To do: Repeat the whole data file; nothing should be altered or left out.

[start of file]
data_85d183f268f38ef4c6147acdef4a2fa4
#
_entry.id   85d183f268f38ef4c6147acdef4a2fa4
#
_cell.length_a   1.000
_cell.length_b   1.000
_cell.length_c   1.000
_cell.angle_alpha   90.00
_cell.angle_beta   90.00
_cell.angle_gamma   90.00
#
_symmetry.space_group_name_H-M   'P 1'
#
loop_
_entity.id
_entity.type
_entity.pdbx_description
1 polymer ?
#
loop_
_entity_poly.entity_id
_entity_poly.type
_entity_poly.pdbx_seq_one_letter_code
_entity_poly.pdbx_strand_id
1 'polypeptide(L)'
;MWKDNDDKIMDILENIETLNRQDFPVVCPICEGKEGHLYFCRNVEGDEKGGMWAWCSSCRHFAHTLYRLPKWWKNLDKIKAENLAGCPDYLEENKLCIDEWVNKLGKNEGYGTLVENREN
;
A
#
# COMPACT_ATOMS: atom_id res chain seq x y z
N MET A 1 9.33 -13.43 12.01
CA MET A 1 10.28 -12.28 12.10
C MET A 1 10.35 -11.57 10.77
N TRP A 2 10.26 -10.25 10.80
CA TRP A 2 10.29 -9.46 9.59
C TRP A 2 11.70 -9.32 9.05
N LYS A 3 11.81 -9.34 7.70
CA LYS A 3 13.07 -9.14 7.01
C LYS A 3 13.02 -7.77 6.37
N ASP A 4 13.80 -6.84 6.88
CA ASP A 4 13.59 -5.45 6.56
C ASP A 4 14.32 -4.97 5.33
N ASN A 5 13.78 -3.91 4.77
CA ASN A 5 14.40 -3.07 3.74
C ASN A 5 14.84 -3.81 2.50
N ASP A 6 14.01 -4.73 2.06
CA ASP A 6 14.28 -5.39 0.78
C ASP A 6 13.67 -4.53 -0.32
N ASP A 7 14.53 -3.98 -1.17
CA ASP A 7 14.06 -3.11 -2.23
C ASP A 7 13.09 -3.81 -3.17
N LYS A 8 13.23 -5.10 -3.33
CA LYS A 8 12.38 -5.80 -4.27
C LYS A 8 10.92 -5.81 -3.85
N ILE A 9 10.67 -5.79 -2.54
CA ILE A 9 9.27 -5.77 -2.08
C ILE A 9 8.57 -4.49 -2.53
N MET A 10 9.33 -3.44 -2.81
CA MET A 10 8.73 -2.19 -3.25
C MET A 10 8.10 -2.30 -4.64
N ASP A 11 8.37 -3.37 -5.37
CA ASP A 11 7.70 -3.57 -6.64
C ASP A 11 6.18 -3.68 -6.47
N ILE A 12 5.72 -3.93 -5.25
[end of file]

data_85d183f268f38ef4c6147acdef4a2fa4
#
_entry.id   85d183f268f38ef4c6147acdef4a2fa4
#
_cell.length_a   1.000
_cell.length_b   1.000
_cell.length_c   1.000
_cell.angle_alpha   90.00
_cell.angle_beta   90.00
_cell.angle_gamma   90.00
#
_symmetry.space_group_name_H-M   'P 1'
#
loop_
_entity.id
_entity.type
_entity.pdbx_description
1 polymer ?
#
loop_
_entity_poly.entity_id
_entity_poly.type
_entity_poly.pdbx_seq_one_letter_code
_entity_poly.pdbx_strand_id
1 'polypeptide(L)'
;MWKDNDDKIMDILENIETLNRQDFPVVCPICEGKEGHLYFCRNVEGDEKGGMWAWCSSCRHFAHTLYRLPKWWKNLDKIKAENLAGCPDYLEENKLCIDEWVNKLGKNEGYGTLVENREN
;
A
#
# COMPACT_ATOMS: atom_id res chain seq x y z
N MET A 1 9.33 -13.43 12.01
CA MET A 1 10.28 -12.28 12.10
C MET A 1 10.35 -11.57 10.77
N TRP A 2 10.26 -10.25 10.80
CA TRP A 2 10.29 -9.46 9.59
C TRP A 2 11.70 -9.32 9.05
N LYS A 3 11.81 -9.34 7.70
CA LYS A 3 13.07 -9.14 7.01
C LYS A 3 13.02 -7.77 6.37
N ASP A 4 13.80 -6.84 6.88
CA ASP A 4 13.59 -5.45 6.56
C ASP A 4 14.32 -4.97 5.33
N ASN A 5 13.78 -3.91 4.77
CA ASN A 5 14.40 -3.07 3.74
C ASN A 5 14.84 -3.81 2.50
N ASP A 6 14.01 -4.73 2.06
CA ASP A 6 14.28 -5.39 0.78
C ASP A 6 13.67 -4.53 -0.32
N ASP A 7 14.53 -3.98 -1.17
CA ASP A 7 14.06 -3.11 -2.23
C ASP A 7 13.09 -3.81 -3.17
N LYS A 8 13.23 -5.10 -3.33
CA LYS A 8 12.38 -5.80 -4.27
C LYS A 8 10.92 -5.81 -3.85
N ILE A 9 10.67 -5.79 -2.54
CA ILE A 9 9.27 -5.77 -2.08
C ILE A 9 8.57 -4.49 -2.53
N MET A 10 9.33 -3.44 -2.81
CA MET A 10 8.73 -2.19 -3.25
C MET A 10 8.10 -2.30 -4.64
N ASP A 11 8.37 -3.37 -5.37
CA ASP A 11 7.70 -3.57 -6.64
C ASP A 11 6.18 -3.68 -6.47
N ILE A 12 5.72 -3.93 -5.25